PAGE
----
For me, the hardest part of Tempus Fugit hasn't been coming up with time/space principles, it's putting them in to practice (isn't that always the way?) - so, in spirit of principle 2b, I took Sunday and Monday off to visit family and relax (but I still made some art.)
I made this tiny print early in the week. I'm liking this new process of tiny block printing so much that my initial instinct was to cut more blocks (I like multiplicity, the materials cost less than $1, and the finished product is easy to store, so it was hard to resist), but keeping 2b in mind while still holding on to 1, I decided to make more work, but in a way that used and reflected on what I'd already made. Result:
I had plenty of time to reflect as I tried to teach myself embroidery. The theme is in keeping with my focus on mechanical vs human copying - the map is product of mechanical reproduction (it's a map of LA from AAA), the houses are hand pressed relief prints, a fusion of human and mechanical copying, and the poppies are handmade using embroidery, which I thought was fitting because it's based on a repetitious motion which still leads to an individualized result. As for the content - poppies are the state flower of California (a real place), but "fields and fields of poppies" also feature in the Wizard of Oz, (an imaginary place). I find the distinction between 'real' and 'imaginary' spaces to be fuzzy, since all maps show imaginary places in a sense. I love maps - they turn a place into a picture, so, of course, I'm a fan, but I don't actually trust them because they fix a place in time, which makes them destined to be inaccurate. My grandfather loved maps and knew a lot about them. As a little kid I would sit with him with a book of maps and ask him to show me all the "fake places" There are lots - places that were never real, (clouds on the horizon), places that were real, but not really land (icebergs), places that were real, but not really where they are on a particular map (numerous islands), places that were real, but couldn't be located (Antarctica appeared on maps, then disappeared, then reappeared), places that were real, but now are gone (Krakatoa). One thing I think I absorbed from this is that no matter how beautiful or official looking the map, it might still be wrong, and repetition of a place on multiple maps is no guarantee of accuracy (which is a worrying concept in reference to wikipedia). So while I like maps as pictures, I don't really believe in them.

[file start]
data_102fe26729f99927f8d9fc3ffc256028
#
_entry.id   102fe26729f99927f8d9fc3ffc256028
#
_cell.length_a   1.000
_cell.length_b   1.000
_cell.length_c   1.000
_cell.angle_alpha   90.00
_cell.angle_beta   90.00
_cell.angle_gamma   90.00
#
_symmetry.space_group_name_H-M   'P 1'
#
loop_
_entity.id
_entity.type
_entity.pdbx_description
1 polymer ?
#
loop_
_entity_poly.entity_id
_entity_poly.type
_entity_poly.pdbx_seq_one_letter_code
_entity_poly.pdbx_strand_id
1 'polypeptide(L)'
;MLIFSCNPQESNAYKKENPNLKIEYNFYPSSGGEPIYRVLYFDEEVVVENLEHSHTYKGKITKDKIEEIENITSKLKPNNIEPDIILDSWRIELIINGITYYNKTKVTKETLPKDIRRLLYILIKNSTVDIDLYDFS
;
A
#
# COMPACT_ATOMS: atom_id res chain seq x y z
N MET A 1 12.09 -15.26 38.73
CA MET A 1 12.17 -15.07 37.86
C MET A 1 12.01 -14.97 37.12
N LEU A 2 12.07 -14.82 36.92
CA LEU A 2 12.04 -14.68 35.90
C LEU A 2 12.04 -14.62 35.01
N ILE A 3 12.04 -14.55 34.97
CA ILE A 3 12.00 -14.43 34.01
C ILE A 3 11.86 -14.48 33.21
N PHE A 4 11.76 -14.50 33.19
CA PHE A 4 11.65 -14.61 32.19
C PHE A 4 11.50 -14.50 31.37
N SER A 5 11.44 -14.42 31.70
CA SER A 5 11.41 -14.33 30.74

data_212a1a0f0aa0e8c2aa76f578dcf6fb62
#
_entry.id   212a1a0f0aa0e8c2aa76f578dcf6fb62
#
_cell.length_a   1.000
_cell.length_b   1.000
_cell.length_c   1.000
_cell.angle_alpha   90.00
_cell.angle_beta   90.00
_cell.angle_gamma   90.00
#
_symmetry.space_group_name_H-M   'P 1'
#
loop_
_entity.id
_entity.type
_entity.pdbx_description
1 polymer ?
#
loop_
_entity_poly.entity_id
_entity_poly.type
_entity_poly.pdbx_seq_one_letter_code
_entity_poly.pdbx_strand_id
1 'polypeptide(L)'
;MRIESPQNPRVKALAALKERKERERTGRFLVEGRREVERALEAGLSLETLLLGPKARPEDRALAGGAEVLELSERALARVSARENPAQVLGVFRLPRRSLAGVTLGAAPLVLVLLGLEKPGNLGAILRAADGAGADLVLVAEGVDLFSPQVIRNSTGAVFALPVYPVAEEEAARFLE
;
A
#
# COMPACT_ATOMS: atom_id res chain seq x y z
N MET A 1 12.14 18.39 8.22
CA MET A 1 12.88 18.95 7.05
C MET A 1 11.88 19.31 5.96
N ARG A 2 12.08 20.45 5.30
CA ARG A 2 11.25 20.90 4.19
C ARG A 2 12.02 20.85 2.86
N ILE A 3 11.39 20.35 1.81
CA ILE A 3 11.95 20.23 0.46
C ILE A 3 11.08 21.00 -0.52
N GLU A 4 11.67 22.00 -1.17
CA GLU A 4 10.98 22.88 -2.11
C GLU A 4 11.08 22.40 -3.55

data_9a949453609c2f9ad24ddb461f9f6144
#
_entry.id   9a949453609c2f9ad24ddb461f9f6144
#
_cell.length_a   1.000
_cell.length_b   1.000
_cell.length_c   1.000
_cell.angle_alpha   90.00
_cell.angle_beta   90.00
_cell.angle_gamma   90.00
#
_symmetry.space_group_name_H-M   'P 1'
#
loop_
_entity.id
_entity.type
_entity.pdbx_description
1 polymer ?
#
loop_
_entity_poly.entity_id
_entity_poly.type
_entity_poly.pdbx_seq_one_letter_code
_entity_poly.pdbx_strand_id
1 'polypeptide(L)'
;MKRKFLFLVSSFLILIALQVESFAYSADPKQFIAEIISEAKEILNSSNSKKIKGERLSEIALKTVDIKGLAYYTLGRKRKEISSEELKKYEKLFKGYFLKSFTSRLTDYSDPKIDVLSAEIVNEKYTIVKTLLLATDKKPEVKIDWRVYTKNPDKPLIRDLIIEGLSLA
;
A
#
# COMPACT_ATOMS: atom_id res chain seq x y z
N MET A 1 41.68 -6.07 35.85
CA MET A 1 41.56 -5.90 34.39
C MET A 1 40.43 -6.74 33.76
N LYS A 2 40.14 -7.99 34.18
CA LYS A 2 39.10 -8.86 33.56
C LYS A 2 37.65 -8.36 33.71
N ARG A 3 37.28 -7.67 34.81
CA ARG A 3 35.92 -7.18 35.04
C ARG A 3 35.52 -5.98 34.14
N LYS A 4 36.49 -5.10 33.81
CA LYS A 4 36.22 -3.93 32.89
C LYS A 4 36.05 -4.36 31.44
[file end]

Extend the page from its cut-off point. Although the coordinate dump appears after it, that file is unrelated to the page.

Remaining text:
In keeping with the animal theme, I also had a very timely visit to an exhibition "Rewilderment" at TSL gallery in Hudson, NY featuring artists Sarah Falkner and Ryder Cooley. To me, the show highlighted the use of animal remains as products, which the artists tried to reinvest with spirit through art; so that by becoming art-objects, the remains gained acknowledgement as once-living beings. I'm going to have to keep thinking about that one, but I thought the show was moving and aesthetically interesting, and if art that leads to thinking is good, beautiful art that leads to thinking must be even better :).